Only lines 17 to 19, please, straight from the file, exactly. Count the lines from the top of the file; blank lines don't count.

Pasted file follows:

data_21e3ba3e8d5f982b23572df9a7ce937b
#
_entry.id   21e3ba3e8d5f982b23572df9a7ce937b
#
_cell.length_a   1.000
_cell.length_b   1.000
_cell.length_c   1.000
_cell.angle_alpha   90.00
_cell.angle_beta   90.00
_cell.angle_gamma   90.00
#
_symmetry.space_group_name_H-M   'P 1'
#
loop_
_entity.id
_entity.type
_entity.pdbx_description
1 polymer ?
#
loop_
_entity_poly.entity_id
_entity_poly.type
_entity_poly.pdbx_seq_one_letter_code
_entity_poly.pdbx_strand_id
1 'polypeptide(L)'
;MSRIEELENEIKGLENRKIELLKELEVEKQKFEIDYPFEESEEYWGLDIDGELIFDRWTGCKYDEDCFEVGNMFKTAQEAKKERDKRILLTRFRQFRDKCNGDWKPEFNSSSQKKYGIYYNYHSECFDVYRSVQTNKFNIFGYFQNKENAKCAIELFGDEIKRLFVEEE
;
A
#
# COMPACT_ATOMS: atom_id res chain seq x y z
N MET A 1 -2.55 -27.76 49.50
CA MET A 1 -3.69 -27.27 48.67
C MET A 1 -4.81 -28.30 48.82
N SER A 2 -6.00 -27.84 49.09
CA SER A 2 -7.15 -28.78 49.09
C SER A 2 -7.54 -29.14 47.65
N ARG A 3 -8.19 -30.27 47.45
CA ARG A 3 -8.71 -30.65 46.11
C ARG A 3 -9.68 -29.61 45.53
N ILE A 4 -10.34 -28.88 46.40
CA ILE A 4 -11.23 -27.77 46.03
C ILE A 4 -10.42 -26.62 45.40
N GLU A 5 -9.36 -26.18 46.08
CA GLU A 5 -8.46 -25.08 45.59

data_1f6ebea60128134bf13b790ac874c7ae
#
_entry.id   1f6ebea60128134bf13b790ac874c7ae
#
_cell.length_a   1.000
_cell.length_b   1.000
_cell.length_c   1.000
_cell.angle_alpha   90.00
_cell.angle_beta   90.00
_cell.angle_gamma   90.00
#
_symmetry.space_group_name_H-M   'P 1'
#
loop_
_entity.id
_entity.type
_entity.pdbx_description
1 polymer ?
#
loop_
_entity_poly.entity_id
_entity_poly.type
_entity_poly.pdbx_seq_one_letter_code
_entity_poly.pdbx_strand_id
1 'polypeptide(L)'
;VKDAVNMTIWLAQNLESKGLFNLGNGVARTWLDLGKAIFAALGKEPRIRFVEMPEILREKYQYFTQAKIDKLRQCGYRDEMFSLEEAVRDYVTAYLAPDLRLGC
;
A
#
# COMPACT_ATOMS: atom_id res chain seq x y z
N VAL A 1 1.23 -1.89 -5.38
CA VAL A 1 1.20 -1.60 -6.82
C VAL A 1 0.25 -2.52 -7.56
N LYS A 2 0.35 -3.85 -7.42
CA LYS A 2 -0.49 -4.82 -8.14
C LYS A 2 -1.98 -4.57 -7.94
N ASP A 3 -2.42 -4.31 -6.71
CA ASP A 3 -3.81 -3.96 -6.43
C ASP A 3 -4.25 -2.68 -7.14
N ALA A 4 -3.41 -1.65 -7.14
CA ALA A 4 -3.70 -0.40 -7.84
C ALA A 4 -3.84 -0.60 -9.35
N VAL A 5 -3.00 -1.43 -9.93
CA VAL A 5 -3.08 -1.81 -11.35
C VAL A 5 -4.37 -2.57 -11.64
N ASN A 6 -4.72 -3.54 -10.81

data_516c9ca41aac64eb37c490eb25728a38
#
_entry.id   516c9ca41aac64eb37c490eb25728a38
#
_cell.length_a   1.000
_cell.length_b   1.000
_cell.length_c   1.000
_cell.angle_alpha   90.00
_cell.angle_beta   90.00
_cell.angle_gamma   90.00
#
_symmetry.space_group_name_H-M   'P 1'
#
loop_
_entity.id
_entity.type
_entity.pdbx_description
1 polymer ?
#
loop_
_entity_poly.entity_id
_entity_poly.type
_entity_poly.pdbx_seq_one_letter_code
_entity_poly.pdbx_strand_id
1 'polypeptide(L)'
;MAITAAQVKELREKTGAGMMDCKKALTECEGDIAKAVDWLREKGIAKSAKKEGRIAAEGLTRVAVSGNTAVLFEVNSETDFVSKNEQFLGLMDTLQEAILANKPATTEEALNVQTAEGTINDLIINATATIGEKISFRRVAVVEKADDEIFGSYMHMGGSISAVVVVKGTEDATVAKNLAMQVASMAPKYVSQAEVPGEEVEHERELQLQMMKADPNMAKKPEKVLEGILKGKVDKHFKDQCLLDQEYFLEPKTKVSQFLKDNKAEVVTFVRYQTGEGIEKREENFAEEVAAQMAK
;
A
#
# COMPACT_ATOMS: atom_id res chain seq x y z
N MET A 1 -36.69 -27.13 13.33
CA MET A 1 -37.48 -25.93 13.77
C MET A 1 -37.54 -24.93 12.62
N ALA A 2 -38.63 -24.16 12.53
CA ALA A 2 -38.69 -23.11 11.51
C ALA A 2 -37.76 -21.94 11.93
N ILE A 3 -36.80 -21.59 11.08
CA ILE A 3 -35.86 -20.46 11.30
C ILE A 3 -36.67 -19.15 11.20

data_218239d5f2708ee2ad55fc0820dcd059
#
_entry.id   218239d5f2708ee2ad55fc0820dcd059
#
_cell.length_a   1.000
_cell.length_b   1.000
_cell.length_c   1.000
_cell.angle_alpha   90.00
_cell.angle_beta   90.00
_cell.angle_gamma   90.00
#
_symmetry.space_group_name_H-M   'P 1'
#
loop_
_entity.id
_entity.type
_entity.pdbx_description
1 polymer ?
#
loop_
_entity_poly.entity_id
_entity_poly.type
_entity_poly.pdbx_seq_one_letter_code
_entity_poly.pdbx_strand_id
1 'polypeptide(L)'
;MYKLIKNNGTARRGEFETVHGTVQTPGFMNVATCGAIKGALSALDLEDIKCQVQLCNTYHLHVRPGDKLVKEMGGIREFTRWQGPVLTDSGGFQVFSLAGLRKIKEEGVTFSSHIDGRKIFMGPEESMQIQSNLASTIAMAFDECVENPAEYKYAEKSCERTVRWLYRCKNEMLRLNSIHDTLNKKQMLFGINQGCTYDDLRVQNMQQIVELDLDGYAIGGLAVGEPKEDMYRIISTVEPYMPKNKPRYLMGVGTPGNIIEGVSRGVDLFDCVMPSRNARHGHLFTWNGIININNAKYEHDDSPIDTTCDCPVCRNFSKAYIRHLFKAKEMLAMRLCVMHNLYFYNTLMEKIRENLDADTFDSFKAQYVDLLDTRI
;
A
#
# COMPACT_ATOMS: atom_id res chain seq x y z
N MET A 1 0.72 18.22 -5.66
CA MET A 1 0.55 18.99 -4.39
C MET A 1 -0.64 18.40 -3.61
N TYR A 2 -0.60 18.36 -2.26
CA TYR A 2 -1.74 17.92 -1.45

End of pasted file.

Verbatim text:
_entity.pdbx_description
1 polymer ?
#